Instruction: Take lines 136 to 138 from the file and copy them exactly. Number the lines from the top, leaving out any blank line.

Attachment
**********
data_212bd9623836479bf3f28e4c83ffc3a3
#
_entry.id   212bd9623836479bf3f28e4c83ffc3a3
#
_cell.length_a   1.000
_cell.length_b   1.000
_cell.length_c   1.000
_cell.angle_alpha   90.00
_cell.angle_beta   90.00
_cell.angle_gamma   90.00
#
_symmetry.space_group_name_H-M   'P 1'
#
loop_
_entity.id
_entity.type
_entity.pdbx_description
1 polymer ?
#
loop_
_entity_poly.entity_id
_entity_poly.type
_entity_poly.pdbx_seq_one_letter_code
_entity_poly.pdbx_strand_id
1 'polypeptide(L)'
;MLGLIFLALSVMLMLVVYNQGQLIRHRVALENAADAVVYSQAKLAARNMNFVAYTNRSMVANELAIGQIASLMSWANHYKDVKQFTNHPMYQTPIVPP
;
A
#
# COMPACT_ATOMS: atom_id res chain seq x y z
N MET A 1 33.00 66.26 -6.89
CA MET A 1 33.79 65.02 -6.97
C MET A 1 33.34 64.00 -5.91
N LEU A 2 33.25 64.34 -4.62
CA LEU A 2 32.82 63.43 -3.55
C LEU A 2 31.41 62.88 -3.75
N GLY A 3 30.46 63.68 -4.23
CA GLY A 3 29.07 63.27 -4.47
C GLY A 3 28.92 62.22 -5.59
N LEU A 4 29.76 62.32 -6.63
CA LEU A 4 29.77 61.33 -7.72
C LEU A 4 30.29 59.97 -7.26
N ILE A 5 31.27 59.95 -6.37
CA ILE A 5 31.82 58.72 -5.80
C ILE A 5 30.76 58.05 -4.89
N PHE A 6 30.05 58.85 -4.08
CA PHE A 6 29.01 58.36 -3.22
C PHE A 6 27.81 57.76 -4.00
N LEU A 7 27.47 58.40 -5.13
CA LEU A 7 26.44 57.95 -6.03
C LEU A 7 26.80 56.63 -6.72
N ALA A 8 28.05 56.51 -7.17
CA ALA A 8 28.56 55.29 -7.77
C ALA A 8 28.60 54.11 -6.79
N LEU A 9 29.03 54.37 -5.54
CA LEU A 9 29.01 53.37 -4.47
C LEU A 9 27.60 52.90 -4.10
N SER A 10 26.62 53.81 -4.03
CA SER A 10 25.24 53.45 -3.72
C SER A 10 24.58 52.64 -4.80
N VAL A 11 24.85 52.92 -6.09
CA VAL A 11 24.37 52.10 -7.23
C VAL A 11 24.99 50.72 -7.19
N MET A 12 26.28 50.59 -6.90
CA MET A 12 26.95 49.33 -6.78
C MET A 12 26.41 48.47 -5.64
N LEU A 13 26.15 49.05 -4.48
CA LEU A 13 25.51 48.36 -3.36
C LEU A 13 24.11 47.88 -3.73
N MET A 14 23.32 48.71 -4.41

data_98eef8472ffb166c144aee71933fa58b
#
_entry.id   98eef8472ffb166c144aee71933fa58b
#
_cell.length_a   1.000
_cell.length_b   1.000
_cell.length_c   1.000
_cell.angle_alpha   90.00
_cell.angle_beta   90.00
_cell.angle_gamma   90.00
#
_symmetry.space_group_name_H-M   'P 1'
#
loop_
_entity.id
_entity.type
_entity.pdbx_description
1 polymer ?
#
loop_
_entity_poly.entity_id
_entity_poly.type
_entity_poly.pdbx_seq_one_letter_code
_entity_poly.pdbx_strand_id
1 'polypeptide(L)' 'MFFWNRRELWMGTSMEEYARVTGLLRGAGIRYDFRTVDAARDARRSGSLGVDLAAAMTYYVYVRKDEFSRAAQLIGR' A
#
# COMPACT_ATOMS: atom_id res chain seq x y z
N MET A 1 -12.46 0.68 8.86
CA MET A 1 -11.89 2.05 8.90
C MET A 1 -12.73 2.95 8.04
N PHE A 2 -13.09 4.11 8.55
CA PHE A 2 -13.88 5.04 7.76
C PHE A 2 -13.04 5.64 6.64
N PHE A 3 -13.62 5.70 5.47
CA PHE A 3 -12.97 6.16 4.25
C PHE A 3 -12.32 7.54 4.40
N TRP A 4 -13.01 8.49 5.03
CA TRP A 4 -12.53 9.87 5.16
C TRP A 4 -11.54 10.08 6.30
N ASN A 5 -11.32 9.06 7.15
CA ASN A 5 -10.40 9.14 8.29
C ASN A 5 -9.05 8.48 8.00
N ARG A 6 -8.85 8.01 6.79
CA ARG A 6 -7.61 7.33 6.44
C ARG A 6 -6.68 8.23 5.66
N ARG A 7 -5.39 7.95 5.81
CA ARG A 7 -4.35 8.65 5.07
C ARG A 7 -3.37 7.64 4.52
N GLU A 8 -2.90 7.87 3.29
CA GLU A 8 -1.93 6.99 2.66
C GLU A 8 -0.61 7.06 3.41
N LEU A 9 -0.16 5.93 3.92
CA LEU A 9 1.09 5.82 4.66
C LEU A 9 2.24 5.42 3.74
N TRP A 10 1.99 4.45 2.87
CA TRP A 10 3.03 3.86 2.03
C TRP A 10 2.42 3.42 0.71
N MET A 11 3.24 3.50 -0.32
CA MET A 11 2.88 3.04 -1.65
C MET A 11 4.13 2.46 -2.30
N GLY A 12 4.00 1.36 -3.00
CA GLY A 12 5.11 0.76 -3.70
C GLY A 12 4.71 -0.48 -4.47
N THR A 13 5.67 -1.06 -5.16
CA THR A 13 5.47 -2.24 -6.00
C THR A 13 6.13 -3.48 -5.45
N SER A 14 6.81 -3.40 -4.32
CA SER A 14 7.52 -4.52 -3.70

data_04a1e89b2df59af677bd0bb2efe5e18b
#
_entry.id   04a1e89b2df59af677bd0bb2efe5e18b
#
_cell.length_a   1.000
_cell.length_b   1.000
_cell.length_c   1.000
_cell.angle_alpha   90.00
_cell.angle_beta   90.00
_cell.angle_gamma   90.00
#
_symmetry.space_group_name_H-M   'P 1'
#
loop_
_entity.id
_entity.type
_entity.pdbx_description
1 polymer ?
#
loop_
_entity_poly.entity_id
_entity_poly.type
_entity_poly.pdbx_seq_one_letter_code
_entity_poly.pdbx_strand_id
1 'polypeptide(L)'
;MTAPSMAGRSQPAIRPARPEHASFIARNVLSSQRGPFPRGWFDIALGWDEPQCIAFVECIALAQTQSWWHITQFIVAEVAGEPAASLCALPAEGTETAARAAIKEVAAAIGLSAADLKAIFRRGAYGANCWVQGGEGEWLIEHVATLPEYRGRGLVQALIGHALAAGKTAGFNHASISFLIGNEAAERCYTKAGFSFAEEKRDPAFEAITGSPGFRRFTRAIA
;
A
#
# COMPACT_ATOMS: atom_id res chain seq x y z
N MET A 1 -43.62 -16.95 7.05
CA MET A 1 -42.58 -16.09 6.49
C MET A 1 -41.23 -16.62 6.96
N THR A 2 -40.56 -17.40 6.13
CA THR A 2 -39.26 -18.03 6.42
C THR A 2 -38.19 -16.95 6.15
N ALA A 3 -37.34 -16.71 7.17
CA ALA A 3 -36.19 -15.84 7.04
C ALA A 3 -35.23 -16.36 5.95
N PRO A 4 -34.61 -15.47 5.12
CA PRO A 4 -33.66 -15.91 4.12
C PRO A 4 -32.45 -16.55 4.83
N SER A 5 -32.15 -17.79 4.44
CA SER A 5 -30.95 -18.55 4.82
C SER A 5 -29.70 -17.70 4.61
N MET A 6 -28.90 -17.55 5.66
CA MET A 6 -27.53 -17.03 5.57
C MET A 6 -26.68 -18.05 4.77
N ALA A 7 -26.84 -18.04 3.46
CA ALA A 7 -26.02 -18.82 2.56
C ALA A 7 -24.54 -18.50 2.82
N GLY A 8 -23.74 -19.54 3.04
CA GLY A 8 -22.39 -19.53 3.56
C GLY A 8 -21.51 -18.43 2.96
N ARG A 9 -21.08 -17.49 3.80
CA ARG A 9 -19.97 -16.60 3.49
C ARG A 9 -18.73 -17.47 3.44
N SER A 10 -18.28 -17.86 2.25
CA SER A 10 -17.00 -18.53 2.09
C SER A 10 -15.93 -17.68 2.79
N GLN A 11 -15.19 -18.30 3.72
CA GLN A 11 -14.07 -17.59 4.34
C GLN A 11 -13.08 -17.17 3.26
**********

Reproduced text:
C THR A 13 6.13 -3.48 -5.45
N SER A 14 6.81 -3.40 -4.32
CA SER A 14 7.52 -4.52 -3.70